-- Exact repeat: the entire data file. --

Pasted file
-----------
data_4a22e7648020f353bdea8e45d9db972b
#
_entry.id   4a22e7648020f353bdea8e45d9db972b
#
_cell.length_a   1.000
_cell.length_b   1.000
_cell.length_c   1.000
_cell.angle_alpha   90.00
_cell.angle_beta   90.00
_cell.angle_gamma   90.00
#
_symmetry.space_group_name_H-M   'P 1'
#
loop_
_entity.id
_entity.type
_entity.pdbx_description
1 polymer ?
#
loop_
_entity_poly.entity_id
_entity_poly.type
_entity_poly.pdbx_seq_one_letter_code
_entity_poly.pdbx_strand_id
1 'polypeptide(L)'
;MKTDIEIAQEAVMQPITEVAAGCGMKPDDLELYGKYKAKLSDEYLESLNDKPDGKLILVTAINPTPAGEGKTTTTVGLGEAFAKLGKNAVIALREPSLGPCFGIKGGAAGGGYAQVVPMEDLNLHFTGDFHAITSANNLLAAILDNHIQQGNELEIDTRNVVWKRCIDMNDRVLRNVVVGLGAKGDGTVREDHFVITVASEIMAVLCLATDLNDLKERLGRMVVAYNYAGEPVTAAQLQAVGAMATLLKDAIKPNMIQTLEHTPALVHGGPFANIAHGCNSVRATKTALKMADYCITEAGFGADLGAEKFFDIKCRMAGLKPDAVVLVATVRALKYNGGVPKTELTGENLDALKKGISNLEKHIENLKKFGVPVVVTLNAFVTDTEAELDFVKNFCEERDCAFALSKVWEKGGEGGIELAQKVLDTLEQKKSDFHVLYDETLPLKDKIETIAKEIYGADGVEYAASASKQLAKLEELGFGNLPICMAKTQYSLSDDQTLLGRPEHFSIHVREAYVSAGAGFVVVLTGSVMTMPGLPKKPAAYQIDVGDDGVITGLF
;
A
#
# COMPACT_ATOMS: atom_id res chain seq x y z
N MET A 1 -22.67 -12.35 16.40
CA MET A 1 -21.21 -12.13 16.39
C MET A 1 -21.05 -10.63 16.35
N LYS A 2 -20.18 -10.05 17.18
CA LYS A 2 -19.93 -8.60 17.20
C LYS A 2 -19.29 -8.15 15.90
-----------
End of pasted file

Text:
data_4a22e7648020f353bdea8e45d9db972b
#
_entry.id   4a22e7648020f353bdea8e45d9db972b
#
_cell.length_a   1.000
_cell.length_b   1.000
_cell.length_c   1.000
_cell.angle_alpha   90.00
_cell.angle_beta   90.00
_cell.angle_gamma   90.00
#
_symmetry.space_group_name_H-M   'P 1'
#
loop_
_entity.id
_entity.type
_entity.pdbx_description
1 polymer ?
#
loop_
_entity_poly.entity_id
_entity_poly.type
_entity_poly.pdbx_seq_one_letter_code
_entity_poly.pdbx_strand_id
1 'polypeptide(L)'
;MKTDIEIAQEAVMQPITEVAAGCGMKPDDLELYGKYKAKLSDEYLESLNDKPDGKLILVTAINPTPAGEGKTTTTVGLGEAFAKLGKNAVIALREPSLGPCFGIKGGAAGGGYAQVVPMEDLNLHFTGDFHAITSANNLLAAILDNHIQQGNELEIDTRNVVWKRCIDMNDRVLRNVVVGLGAKGDGTVREDHFVITVASEIMAVLCLATDLNDLKERLGRMVVAYNYAGEPVTAAQLQAVGAMATLLKDAIKPNMIQTLEHTPALVHGGPFANIAHGCNSVRATKTALKMADYCITEAGFGADLGAEKFFDIKCRMAGLKPDAVVLVATVRALKYNGGVPKTELTGENLDALKKGISNLEKHIENLKKFGVPVVVTLNAFVTDTEAELDFVKNFCEERDCAFALSKVWEKGGEGGIELAQKVLDTLEQKKSDFHVLYDETLPLKDKIETIAKEIYGADGVEYAASASKQLAKLEELGFGNLPICMAKTQYSLSDDQTLLGRPEHFSIHVREAYVSAGAGFVVVLTGSVMTMPGLPKKPAAYQIDVGDDGVITGLF
;
A
#
# COMPACT_ATOMS: atom_id res chain seq x y z
N MET A 1 -22.67 -12.35 16.40
CA MET A 1 -21.21 -12.13 16.39
C MET A 1 -21.05 -10.63 16.35
N LYS A 2 -20.18 -10.05 17.18
CA LYS A 2 -19.93 -8.60 17.20
C LYS A 2 -19.29 -8.15 15.90